Review: Hyundai Ioniq v Volkswagen E-Golf v BMW i3 v Nissan Leaf

Review: Hyundai Ioniq v Volkswagen E-Golf v BMW i3 v Nissan Leaf
Review: Hyundai Ioniq v Volkswagen E-Golf v BMW i3 v Nissan Leaf

In a growing market sector, the Nissan Leaf looks almost part of the establishment now, as it’s been around for six years. It’s a market sector moving fast, and growing now by about 50% a year, so we’re reaching or have reached critical mass.

Who would have thought, just a few years ago, that we could put together a group test, not just of any electric vehicles, but a group of all-electric hatchbacks. As such, we’re not in Tesla territory, none of these has the range of a big Model S or a big executive saloon with a diesel engine. They’re here more as short-range cars for commuting, going to the shops, general stuff, which is why we’ve plotted a route in London rather than in Lincolnshire.

1st. BMW i3 94Ah

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★★★★★
Price: £27,830 (inc. £4500 Govt grant)
Power: 168bhp
Torque: 184lb/ft
0-62mph: 7.3sec
Top speed: 93mph
Battery capacity: 33kWh
Charge time: 12hrs (3-pin), 3.5hrs (32A wallbox); Fast-charge standard CCS (125A, 1.25hrs)
NEDC claimed range 124 miles
Urban test economy 5.3m/kWh
Urban test range 175 miles

The new kid on the block is Hyundai’s Ioniq, a bigger offering than say BMW’s hugely attractive and clever i3. But in the city size isn’t always a good thing. Where there is a small gap the BMW could nip down, the Hyundai has to wait. It’s not that agile either, since the wheelbase is long and the steering is heavy.

However the Ioniq has switchable regeneration so you can let it coast when the road is clear – if the road is ever clear – and it will really coast along. Then you can reapply regeneration so the car slows without you having to waste energy by pressing the brake pedal much or at all.

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2nd. VW e-Golf

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★★★★☆
Price: £27,180 (inc. £4500 Govt grant)
Power: 113bhp
Torque: 199lb ft
Battery capacity: 24.2kWh
Charge time 12hrs (3-pin), 4.5hrs (32A wallbox); Fast-charge standard CCS (125A, 0.75hrs)
0-62mph: 10.4sec
Top speed: 86mph
NEDC claimed range: 118 miles
Urban test economy: 4.2m/kWh
Urban test range: 102 miles

The BMW does this too, but to an astonishing degree. It actually takes getting used to, since just lifting off is like applying the brakes – you can stop without actually touching the brake pedal, it’s that strong. That’s clever and helps extend the range.

The BMW also scores by having excellent visibility from the fairly high driving position. You can see and be seen clearly and the stripped back instrument cluster and infotainment screen is perfect, and with perfect resolution.

3rd. Hyundai Ioniq Electric Premium SE

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★★★★☆
Price: £26,295 (inc. £4500 Govt grant)
Power: 118bhp
Torque: 218lb/ft
0-62mph: 9.9sec
Top speed: 103mph
Battery capacity: 28kWh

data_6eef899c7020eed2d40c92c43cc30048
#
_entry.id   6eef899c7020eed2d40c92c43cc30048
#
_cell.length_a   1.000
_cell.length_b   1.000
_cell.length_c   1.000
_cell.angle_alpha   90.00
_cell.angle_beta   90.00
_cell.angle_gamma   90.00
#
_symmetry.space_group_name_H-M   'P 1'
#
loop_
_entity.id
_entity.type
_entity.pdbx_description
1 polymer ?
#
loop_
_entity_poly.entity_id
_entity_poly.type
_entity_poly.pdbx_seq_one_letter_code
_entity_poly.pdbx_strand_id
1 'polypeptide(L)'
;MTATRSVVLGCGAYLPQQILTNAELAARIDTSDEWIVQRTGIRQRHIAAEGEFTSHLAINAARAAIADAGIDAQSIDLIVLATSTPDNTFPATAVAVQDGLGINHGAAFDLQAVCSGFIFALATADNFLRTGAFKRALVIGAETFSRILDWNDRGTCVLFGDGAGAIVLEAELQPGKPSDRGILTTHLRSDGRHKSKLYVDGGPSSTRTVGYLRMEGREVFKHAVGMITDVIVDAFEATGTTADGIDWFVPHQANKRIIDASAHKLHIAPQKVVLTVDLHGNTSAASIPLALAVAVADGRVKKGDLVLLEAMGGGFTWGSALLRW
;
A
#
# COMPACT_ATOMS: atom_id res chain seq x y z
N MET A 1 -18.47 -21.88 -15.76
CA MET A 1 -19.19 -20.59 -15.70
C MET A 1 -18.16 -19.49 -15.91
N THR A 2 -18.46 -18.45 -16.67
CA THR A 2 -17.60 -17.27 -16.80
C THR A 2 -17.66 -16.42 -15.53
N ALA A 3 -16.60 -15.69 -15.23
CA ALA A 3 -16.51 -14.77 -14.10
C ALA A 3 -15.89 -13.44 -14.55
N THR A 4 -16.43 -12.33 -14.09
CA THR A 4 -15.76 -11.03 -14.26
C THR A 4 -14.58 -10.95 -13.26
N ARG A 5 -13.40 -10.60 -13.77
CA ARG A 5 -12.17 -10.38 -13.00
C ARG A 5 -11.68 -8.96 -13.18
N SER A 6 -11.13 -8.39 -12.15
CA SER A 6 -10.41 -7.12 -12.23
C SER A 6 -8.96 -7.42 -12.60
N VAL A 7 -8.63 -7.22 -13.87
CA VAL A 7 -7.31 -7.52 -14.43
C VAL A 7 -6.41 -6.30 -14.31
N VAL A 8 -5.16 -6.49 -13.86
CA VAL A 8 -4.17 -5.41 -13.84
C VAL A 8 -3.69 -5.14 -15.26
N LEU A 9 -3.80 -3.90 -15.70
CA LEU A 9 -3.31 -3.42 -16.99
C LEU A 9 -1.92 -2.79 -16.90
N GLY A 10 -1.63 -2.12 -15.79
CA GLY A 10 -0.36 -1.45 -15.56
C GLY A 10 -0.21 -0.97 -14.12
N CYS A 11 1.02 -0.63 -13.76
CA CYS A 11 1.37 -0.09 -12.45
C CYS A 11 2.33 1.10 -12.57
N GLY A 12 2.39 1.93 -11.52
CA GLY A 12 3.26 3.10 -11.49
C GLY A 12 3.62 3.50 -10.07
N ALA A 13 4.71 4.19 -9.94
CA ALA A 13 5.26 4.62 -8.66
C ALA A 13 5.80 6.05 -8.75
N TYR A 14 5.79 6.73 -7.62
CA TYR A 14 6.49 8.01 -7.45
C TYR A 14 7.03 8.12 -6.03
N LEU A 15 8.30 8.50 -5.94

Charge time 12hrs (3-pin), 4.5hrs (32A wallbox); Fast-charge standard CCS (125A, 0.75hrs)
NEDC claimed range: 160 miles
Urban test economy: 4.7m/kWh
Urban test range: 132 miles

It’s so obviously new and suited to the i3 that it takes a moment when you switch to the e-Golf to size up the differences. If you like a Golf then the electric version isn’t such a big deal. It’s all familiar, all safe and normal. It’s also very well made and the sat nav seems to be a cut above some of the others.

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When you switch from this to the Nissan Leaf the surprise is the way it feels – not that you’re in a vehicle designed to be electric, but that it seems so dated. It’s only six years old but already the design and finish seem off the pace against newer competition like the Hyundai. The Ioniq has decent cabin space, clear instrumentation, and is comfortable too.

4th. Nissan Leaf 30kWh Tekna

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★★★☆☆
Price: £27,380 (inc. £4500 Govt grant)
Power: 108bhp
Torque: 187lb/ft
0-62mph: 11.5sec
Top speed: 89mph
Battery capacity: 30kWh
Charge time 12hrs (3-pin), 5.5hrs (32A wallbox); Fast-charge standard ChaDeMo (125A, 0.75hrs)
NEDC claimed range: 155 miles
Urban test economy: 3.8m/kWh
Urban test range: 114 miles

The Nissan Leaf is also sprung quite softly so there’s a fair bit of rolling about even at city speeds. It really is showing its age. The BMW i3 by comparison is much more firmly sprung, with a ride that is on the far end of the firm spectrum at times.

That’s far from ideal, but both the BMW and Volkswagen really do feel as though they’re a pair competing against each other, above the other pair of the Nissan Leaf and the Hyundai Ioniq. The quality of the German cars really does shine through. But they approach things differently, and it’s this that separates them.

The e-Golf is the Golf powered by electricity. That’s it. You get all the benefits of Golf ownership, but with good news on the emissions and consumption figures. It’s enjoyable to drive around the city for all those reasons why people love Golfs.

But the BMW takes a new look at electric cars. The i3 is simply the electric car reimagined. It’s fun, fast and very frugal, it really is. And it’s our winner.

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